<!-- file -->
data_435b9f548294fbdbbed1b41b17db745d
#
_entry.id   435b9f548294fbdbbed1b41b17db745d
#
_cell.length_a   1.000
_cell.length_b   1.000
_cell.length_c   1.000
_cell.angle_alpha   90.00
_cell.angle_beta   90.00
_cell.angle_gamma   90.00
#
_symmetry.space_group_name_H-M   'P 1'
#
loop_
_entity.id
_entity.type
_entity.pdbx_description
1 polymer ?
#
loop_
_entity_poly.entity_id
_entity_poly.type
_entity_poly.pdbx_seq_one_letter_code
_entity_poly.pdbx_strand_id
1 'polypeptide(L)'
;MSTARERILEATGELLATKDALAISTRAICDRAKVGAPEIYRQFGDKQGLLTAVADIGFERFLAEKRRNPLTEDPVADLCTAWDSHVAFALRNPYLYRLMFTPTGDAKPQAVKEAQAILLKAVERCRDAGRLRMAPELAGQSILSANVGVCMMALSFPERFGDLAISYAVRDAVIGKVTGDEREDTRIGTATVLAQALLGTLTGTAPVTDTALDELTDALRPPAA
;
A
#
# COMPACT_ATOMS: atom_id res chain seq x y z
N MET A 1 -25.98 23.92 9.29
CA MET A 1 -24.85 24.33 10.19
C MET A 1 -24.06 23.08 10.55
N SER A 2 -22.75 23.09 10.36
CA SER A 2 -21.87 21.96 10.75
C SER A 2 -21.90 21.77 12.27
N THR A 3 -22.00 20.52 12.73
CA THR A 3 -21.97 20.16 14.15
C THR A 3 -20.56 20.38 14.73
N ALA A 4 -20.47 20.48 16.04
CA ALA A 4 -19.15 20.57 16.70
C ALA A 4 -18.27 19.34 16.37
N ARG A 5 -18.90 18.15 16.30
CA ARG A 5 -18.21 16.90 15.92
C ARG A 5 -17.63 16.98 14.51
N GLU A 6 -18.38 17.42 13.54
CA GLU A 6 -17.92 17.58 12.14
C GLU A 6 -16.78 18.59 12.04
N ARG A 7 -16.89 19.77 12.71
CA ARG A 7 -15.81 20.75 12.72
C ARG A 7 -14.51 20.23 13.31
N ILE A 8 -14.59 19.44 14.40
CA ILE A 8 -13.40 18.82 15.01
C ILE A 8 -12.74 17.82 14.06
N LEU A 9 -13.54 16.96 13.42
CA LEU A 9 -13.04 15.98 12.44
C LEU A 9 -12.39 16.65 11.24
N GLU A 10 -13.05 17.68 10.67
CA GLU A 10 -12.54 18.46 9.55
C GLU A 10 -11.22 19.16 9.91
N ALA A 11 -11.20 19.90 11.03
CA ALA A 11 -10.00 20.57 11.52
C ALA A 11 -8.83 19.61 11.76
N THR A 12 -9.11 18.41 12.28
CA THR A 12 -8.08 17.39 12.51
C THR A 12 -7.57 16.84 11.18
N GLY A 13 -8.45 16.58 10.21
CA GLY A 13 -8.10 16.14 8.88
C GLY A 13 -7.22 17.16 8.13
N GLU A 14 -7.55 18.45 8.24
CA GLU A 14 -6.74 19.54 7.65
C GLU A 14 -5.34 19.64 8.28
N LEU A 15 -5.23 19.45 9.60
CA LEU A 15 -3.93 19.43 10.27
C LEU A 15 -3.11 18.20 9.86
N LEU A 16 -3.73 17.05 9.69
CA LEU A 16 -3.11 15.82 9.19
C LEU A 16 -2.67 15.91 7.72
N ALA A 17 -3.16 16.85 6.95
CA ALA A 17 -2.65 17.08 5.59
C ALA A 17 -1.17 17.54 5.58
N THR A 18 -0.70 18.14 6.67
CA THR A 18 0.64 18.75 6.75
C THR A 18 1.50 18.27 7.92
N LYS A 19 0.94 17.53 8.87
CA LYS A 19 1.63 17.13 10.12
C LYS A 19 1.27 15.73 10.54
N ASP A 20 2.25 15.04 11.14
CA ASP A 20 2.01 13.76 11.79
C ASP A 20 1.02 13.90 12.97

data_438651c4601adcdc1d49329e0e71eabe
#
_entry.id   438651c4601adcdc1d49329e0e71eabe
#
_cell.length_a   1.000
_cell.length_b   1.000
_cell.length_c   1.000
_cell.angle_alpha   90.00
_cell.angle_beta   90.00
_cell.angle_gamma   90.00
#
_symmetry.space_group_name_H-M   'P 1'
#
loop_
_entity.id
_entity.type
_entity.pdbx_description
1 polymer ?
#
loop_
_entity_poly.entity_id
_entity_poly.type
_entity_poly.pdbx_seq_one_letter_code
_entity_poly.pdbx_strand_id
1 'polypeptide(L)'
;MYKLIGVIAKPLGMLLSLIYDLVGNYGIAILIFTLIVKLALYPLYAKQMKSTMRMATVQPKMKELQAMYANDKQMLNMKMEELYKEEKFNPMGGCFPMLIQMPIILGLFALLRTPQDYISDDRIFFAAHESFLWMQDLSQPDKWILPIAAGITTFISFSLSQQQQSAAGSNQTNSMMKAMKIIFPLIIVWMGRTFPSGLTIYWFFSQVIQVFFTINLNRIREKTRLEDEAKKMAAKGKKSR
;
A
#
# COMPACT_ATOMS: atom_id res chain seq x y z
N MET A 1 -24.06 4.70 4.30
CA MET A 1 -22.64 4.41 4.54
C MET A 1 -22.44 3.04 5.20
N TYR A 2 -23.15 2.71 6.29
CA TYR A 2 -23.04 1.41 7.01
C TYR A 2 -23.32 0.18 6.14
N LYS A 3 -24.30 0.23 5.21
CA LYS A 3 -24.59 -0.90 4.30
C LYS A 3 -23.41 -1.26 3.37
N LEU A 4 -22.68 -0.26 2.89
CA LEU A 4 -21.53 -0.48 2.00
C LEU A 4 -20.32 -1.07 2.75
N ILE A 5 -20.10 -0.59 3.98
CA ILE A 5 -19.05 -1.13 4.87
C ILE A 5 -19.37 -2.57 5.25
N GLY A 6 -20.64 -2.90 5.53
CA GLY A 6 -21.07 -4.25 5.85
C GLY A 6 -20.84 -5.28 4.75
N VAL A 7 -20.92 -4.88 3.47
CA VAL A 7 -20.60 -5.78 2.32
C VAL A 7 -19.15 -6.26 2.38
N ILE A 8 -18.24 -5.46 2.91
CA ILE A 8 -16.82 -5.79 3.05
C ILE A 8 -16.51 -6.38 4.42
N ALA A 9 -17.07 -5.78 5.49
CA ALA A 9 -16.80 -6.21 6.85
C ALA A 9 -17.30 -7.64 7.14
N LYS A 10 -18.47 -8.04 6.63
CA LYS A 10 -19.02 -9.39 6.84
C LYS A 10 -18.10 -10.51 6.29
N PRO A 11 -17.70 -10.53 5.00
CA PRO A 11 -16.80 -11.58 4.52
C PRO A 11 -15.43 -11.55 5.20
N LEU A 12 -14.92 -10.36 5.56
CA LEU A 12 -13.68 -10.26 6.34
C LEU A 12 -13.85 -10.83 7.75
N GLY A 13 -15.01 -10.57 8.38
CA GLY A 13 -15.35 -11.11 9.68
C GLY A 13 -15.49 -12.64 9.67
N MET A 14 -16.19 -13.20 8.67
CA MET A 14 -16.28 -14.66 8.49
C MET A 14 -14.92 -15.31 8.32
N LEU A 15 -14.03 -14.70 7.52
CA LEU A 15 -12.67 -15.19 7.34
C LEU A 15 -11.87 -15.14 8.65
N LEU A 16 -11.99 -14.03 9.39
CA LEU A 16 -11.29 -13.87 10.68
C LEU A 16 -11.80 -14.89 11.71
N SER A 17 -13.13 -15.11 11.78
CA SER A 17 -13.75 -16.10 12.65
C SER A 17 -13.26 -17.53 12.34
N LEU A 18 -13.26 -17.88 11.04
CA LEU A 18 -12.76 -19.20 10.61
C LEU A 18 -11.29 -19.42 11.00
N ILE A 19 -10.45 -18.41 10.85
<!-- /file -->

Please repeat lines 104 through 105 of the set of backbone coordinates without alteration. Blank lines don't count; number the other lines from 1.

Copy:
loop_
_entity.id